Sexually Active Equals Birth Control Active

Sex is hidden, but it happens: it is something people do not discuss openly, therefore birth control is hidden, which causes many confusions and unknown forms. People do not think about the advantages of birth control other than preventing pregnancy.

By learning about birth control, one is not only learning of the reasons for that product, but they are also able to learn more of how their body operates. Often health classes and parents do not explain it clearly enough for people to understand, therefore causing a gap within peoples’ knowledge.

Laura Wilner has been working in reproductive health for around 20 years and has been with Planned Parenthood as a Women’s Health Nurse Practitioner for 10 years.

“I think in general just learning about your body and learning about birth control is important,” Wilner explained. She shared that it’s important to be knowledgeable about your own body and how it works.

Miranda Stambler| THE SPECTRUM
Birth control goes beyond the typical “this is how to put a condom on a banana” teaching.

“I think there’s more misinformation about how their body works versus birth control – not everybody is really aware of how ovulation occurs, how pregnancy actually occurs,” WIlner said.

Birth control is not just something you can use to prevent pregnancy or STDs, there are other benefits that many do not discuss. It can help prevent heavy periods, which for some women are the cause of missing class or work because of the pain they endure during that week. It can also help prevent Endometrial and Ovarian Cancer, anemia (from having too much blood loss each month) and mood that are associated with periods.

“Sometimes for college students we help college athletes who don’t want to have periods or problems with periods especially athletes that are competing at really high levels,” Wilner shared.

There are many myths that people still believe today about birth control, which Wilner debunked.

  1. Women who have had children are the only ones who can have IUDs. This is how they originally advertised IUDs, but it is not the case.
  2. Weight gain in birth control pills is not a listed side effect, although many believe it to be true it has not been confirmed.
  3. Taking birth control will affect your fertility negatively, although fertility may take longer to return after using some birth control options, they are not life-long problem.

Some truth’s Wilner confirmed were:

  1. Spermicide can cause more infections, such as yeast infections, urinary tract infections, etc.
  2. Condoms can break down from certain types of oils, so she advises to use water-based lubricants if needed.

To provide patients with the most information and options they give a chart of birth control effectiveness and start with the most effective working down to the least to find what works for them.

“Let them (patients) really think about which option might be the best for them, and which one might work the best for their schedule, or the best for their body,” Wilner explained.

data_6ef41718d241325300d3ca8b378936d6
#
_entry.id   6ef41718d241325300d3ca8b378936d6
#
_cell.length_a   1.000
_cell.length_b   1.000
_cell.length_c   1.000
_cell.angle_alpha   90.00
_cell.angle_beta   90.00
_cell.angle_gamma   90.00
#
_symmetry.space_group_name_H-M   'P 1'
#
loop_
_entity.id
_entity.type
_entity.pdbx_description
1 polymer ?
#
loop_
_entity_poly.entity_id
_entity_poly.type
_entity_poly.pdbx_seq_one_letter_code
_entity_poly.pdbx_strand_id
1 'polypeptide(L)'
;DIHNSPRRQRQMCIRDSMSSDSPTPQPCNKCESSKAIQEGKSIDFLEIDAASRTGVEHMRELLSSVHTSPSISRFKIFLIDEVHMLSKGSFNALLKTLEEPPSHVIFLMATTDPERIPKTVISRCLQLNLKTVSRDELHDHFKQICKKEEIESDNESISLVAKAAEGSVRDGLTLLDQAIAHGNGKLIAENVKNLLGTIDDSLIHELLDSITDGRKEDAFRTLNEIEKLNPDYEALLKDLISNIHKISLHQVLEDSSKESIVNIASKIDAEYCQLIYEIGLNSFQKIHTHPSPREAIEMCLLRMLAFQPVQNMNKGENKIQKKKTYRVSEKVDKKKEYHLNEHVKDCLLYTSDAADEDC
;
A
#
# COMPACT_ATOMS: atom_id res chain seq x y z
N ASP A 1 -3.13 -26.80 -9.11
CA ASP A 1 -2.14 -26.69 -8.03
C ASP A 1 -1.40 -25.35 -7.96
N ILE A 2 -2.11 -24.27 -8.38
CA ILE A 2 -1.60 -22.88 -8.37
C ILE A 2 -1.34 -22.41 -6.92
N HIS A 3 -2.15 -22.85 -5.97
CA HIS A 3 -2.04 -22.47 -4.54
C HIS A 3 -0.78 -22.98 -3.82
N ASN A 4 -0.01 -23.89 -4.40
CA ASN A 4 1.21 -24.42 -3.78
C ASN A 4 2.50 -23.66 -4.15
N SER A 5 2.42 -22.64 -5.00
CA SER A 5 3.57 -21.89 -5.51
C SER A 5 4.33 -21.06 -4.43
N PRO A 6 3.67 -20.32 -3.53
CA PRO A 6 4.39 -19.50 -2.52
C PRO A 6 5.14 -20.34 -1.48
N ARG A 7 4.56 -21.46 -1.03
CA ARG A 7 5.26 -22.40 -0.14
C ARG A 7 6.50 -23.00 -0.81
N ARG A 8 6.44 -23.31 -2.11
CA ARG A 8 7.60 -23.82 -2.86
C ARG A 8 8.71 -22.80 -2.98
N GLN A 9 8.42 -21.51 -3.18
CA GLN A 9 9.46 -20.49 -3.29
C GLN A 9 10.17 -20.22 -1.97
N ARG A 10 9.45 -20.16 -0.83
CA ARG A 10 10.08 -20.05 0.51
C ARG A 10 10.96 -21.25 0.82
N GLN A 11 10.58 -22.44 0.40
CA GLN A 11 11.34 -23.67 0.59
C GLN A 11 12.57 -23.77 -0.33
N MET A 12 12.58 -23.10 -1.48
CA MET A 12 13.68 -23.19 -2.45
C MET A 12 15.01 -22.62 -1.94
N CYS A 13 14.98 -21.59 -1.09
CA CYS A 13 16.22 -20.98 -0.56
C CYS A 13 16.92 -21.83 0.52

Implants and Intrauterine Devices (IUDs) are the most affective for reversible options, otherwise male sterilization (vasectomy) and female sterilization (abdominal, Laparoscopic, Hysteroscopic “tubes tied”) are the most effective for permeant, for only 1 in 100 people become pregnant in a year from these options.

Breast feeding, shot, pill, patch, ring and diaphragm have a statistic of “2-12 pregnancies per 100 people in a year.” Then male condom, female condom, withdrawal, sponge, fertility awareness-based methods, spermicide and cervical cap have the statistic of “18 or more pregnancies per 100 people in a year” therefore making them the least effective.

Wilner explained how many are well-informed by the internet, so they know their options, but sometimes there are more negative stories online because people do not share the positive stories.

Miranda Stambler| THE SPECTRUM
There are many options for birth control depending on that person’s preferences.

“The IUDs and arm implants are sometimes there’s information out that that scares people a little bit – because they’ve read stories on the internet,” Wilner said. With friend’s people are able to hear the positive stories, so it helps ease the negativity of the internet.

Men should be just as informed about birth control as women. “I think it’s really important that they’re (men) an active participant in birth control and that it isn’t just an issue for women and that they should also be taking part in that decision and being supportive of wearing condoms and not making that more difficult,” Wilner said.

Planned Parenthood encourages people to use condoms even if they are on birth control for it prevents from STDs.

“The failure rate of condoms, using it as birth control – is verily high, so that’s why using a more effective method of birth control is good and then using a condom as it can be used as a back up to your birth control and preventing STDs,” Wilner explained.

Planned Parenthood sees mostly people from ages 18-24 but is open to all ages. They have a sliding fee scale, so services are depended upon insurance and income, the income tells how much people must pay for that service, therefore most college students get their services for free.

For more information on birth control you can go to the Planned Parenthood website, NDSU Student Health, or your primary physician.

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